Cyberthieves put banks on guard
By Wayne T. Price
By Wayne T. Price
If it hasn't already, your financial institution probably is making it a little more difficult for you to bank online.
It may be as simple as asking you to change passwords and log-on names to include a combination of capital and small letters, as well as a numeral or two.
Some are "fingerprinting" computers, allowing banks to note changes in what computers customers use to make online banking transactions or inquiries. Also, some banks are asking customers to identify a photo — of a pet, for example — as a way to gain entry into the system.
Consumers like Susan Hartgrave, of Satellite Beach, Fla., a customer of Washington Mutual, couldn't be happier with the additional security measures for online banking.
"It's wonderful to be able to keep up to date on your accounts and to transfer money from one account to another when you need to," Hartgrave said. "If banks want to make extra steps to make the system more secure, I have no problem with that."
Financial institutions are bolstering their online-banking security measures after the Federal Financial Institutions Examination Council last fall called for a review of their procedures to make sure they're secure.
Part of that is because banking customers are able to do much more with their accounts these days — automatic payments, money transfers, etc.
"Online transactions were not particularly risky when the most you could do was go into an account record and move money around inside the account," said Timothy Antonition, executive vice president of retail operations at Melbourne, Fla.-based Space Coast Credit Union. "Once you can send money out of an account, as with a bill-payer transaction, the risk increases."
The Federal Financial Institutions Examination Council consists of five federal agencies, including the Federal Reserve System and the Federal Deposit Insurance Corp.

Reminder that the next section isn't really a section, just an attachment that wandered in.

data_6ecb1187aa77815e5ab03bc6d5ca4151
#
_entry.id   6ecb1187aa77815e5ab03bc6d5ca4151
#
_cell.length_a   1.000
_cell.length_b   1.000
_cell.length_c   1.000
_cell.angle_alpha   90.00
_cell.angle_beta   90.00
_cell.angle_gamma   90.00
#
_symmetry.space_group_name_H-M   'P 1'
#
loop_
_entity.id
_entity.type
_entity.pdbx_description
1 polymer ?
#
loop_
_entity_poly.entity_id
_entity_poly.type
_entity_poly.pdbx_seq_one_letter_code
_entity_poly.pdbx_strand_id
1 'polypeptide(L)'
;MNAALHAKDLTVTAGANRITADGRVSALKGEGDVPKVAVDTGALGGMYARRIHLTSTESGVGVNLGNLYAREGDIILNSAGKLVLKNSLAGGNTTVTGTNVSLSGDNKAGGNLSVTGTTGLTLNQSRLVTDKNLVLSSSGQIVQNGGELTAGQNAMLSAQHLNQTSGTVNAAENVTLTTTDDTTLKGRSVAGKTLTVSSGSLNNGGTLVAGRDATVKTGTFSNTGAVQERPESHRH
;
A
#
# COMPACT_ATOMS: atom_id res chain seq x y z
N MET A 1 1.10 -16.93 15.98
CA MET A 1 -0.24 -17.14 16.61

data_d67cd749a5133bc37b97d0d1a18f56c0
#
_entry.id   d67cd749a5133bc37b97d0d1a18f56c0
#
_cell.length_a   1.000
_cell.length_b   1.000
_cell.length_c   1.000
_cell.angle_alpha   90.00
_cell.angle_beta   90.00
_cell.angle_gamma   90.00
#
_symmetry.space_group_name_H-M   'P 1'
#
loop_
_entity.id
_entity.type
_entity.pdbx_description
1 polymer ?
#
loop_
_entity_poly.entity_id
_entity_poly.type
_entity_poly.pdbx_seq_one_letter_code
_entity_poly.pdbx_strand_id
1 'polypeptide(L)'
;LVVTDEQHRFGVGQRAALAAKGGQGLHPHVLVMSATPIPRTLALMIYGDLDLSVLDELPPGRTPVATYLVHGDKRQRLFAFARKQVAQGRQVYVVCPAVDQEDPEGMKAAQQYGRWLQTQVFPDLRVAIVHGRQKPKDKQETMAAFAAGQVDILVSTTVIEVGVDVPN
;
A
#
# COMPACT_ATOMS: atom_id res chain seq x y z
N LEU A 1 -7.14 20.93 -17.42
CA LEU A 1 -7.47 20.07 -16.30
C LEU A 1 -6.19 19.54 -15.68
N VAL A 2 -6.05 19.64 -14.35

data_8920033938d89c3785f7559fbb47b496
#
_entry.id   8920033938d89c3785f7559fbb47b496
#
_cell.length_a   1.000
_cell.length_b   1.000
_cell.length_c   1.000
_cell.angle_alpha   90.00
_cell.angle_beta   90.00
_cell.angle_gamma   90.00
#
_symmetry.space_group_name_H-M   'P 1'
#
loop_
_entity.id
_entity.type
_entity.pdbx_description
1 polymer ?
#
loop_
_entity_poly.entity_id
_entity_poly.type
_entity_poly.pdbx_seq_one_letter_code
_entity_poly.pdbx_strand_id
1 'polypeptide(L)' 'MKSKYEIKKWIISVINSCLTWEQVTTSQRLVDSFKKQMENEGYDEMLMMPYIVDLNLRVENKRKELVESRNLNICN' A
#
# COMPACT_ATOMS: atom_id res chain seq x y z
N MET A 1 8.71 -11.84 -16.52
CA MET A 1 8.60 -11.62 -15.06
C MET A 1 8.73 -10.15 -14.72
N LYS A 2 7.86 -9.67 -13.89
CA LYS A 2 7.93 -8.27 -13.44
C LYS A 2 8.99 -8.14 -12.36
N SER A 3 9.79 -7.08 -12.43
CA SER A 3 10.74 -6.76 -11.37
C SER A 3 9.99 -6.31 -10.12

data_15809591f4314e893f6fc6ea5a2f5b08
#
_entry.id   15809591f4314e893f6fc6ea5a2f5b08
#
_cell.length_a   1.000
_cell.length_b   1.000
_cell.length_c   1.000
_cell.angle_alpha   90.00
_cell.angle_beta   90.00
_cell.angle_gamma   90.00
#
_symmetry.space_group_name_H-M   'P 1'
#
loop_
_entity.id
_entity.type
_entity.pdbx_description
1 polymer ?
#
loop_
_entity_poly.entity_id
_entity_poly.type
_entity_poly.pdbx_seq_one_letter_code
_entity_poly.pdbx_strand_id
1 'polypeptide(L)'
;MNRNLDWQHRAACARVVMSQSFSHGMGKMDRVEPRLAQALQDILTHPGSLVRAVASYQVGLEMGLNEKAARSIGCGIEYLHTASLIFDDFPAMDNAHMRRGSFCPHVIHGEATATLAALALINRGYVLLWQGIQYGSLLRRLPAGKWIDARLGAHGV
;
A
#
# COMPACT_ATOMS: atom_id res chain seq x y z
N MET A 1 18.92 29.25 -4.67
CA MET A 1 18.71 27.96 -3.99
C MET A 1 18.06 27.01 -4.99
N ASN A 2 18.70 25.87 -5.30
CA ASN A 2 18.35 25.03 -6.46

If online banking systems at certain institutions are found to be inadequate — and aren't changed — fines will be issued, said David Barr, spokesman for the Federal Deposit Insurance Corp.
"We expect banks to perform a risk analysis, and based on that risk analysis, provide an extra layer of security by the end of the year," Barr said.
The most common attack is through what's known as "phishing." Hackers send e-mails resembling official correspondences from banks or credit-card companies and then gain access to people's personal identification information when the individuals reply.
According to a survey by Gartner Inc., phishing attacks grew at double-digit percentage rates last year. In the 12 months that ended last May, an estimated 73 million U.S. adults who use the Internet said they definitely received, or think they did, an average of more than 50 phishing e-mails in the past year.
Gartner estimates that 1.2 million consumers lost nearly $1 billion because of phishing attacks. Most of the money stolen was repaid by banks and credit cards.
Phishing generally means that banks' security systems are working, said James Van Dyke, founder of Pleasanton, Calif.-based Javelin Strategy & Research.
"What's interesting is that banks' security systems are strong enough that criminals are trying to trick individuals into voluntarily giving away account access, because more direct methods are more difficult by comparison," Van Dyke said.
Nicole Hasty, Web operations manager at the Space Coast Credit Union, said an identity thief's best tool is not on the computer.
"The greatest security risk for criminal activity is in your mailbox and trash, where you may have paper documents that include private, unpublished information," Hasty said.